This study was performed to directly compare the influence of the injection route on the SMA phenotype. Here we chose to compare the two injection techniques that have been used thus far in viral gene therapy treatment of SMA: ICV and IV injections [8,9,10,11]. In doing so, we have found that route of injection makes a dramatic difference in survival and mouse phenotype. ICV injections have proven to be more effective in rescuing the SMNΔ7 mouse. We propose that this is due to the direct introduction of virus into the central nervous system (CNS) [12]. Because SMA is primarily a disease of the CNS, using ICV injections to physically overcome the blood-brain barrier is advantageous. Conversely, systemically injected viral particles must cross the blood-brain barrier before they are able to transduce motor neurons, reducing their efficiency and requiring more viral particles to achieve results similar to those of the ICV injection. However, it is known that there is a need for SMN protein in the peripheral organ systems, including, but not limited, to the heart [18,22,23]. While IV injections are able to meet this need directly, it is likely that some of the ICV injected vector is able to escape the blood-brain barrier in the same fashion that the IV delivered vector is able to penetrate it, especially within the context of SMA compromised neonatal animals. Thus, ICV injections are able to meet the need for SMN protein in peripheral tissues, while first meeting the primary need for SMN protein in the CNS, resulting in a more complete phenotypic rescue.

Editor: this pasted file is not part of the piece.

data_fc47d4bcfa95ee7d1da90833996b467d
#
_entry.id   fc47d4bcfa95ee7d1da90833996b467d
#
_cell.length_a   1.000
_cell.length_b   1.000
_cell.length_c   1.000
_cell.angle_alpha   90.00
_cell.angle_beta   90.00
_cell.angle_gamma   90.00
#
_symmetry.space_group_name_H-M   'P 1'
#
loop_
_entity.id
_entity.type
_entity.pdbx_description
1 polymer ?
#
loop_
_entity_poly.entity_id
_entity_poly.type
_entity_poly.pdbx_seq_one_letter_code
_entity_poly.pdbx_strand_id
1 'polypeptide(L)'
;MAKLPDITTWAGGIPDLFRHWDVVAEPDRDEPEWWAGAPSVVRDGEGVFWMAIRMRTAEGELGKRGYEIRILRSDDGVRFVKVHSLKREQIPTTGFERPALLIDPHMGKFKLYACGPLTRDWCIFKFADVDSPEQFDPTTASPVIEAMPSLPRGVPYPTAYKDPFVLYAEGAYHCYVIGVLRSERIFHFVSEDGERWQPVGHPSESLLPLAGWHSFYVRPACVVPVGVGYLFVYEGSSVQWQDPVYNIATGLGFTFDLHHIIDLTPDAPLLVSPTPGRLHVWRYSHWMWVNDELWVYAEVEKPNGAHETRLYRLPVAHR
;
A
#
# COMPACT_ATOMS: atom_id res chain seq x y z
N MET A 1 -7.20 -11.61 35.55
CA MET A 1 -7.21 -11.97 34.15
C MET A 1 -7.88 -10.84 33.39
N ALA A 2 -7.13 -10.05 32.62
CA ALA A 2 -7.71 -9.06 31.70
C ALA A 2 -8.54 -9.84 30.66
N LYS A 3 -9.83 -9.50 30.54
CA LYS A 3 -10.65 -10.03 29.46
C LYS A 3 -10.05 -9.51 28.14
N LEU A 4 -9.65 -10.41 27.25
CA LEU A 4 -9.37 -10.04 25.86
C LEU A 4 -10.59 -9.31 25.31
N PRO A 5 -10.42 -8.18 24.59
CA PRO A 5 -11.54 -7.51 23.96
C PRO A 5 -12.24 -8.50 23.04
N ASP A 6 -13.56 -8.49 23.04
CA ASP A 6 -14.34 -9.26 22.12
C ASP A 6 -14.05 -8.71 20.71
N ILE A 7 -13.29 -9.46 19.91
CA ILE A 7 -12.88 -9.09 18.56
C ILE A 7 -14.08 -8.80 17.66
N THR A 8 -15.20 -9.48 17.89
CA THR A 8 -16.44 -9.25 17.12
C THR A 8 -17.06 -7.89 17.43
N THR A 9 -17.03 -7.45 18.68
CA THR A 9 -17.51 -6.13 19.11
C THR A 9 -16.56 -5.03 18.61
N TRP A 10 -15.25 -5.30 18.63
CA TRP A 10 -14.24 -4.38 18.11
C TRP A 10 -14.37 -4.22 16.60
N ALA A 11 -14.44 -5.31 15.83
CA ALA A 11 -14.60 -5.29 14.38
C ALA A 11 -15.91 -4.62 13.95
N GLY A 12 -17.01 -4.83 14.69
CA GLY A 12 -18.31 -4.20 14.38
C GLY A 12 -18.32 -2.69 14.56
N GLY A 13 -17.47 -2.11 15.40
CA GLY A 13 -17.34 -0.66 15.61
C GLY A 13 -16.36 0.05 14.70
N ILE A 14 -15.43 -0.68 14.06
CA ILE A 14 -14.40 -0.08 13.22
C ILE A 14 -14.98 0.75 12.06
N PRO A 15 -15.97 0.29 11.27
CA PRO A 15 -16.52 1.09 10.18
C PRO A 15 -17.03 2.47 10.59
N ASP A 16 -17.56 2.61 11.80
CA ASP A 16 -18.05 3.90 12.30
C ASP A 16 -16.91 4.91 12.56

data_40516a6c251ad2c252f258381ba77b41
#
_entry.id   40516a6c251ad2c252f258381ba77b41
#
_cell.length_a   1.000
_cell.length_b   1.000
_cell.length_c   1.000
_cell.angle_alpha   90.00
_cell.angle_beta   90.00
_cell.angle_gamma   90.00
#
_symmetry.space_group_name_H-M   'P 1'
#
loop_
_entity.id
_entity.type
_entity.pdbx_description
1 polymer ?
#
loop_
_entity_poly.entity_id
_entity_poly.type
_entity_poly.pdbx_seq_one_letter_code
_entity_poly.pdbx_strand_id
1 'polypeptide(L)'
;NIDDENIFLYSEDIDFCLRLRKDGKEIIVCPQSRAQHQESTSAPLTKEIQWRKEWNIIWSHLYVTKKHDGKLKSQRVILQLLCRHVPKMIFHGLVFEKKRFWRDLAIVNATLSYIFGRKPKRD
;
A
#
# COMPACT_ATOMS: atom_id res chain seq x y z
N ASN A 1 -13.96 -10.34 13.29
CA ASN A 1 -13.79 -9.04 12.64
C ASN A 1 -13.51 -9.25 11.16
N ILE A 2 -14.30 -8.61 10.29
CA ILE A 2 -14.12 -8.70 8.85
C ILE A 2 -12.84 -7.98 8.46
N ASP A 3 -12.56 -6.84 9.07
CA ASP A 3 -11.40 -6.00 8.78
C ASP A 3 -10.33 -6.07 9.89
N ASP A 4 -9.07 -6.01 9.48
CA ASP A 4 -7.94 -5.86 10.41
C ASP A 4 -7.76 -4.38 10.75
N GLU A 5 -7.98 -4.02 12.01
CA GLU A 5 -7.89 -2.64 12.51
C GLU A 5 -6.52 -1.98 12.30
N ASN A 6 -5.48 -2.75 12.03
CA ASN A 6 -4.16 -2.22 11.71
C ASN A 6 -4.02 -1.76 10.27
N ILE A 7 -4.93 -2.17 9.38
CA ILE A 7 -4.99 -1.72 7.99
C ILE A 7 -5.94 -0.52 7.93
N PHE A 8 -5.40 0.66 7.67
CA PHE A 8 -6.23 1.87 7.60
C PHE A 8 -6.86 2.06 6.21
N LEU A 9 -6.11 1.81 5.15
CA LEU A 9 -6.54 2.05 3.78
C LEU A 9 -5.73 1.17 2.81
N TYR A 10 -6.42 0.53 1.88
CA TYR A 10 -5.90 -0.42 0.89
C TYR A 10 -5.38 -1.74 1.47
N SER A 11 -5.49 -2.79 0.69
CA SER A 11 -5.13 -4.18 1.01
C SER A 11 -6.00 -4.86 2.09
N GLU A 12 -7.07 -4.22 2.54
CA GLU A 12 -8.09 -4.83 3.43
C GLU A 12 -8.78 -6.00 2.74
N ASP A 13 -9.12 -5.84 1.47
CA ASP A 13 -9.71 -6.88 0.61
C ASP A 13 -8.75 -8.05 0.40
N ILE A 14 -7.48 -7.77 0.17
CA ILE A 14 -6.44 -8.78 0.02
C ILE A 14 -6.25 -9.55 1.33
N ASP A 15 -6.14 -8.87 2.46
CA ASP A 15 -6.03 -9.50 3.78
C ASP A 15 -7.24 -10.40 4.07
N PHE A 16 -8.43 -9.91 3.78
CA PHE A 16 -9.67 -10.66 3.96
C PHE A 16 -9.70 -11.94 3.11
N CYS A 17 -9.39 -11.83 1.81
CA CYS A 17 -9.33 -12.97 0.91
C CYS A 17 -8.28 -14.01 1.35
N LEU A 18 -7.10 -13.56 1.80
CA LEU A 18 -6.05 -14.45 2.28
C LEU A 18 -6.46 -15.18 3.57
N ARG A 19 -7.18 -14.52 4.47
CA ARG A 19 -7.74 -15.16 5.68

When considering the clinical translation of these approaches, ICV injections, while easily executed in mice, are difficult to perform in humans. However, intrathecal injections, while still not as straightforward as IV administration, directly overcome the blood-brain barrier and can be performed in safely in humans [24]. Additionally, intrathecal injections have recently been shown to result in efficient motor neuron transduction [20] when using AAV9. Thus, intrathecal delivery may prove to be a desirable route of administration should AAV gene therapy for SMA reach clinical trials. While the results of this study emphasize the importance of route of delivery when examining gene therapy in the context of SMA, route of delivery is an important component of any therapeutic.
Fig. 3
Fig. 3
ICV and IV scAAV9-SMN treatment improves motor function in SMA animals (Smn−/−;SMN2+/+;SmnΔ7+/+ ). (A) Percent of pups able to right themselves on PND10-PND18. Time it took for each individual pup assessed to right on (B) PND14 (more ...)
Highlights
  • Low titer rescue of SMA mice
  • ICV delivery provides greater phenotypic rescue in SMA with low titer scAAV9-SMN injection
  • Extension in survival greater than 100 days for scAAV9-SMN injected mice
Acknowledgments
We thank John R. Marston for expert technical assistance and Hansjrög Rindt, PhD for his assistance in statistical analysis. This work was supported by grants from the National Institutes of Health [R01 HD054413; R01 HS41584] and a training fellowship for JJG [NIGMS T32].
Footnotes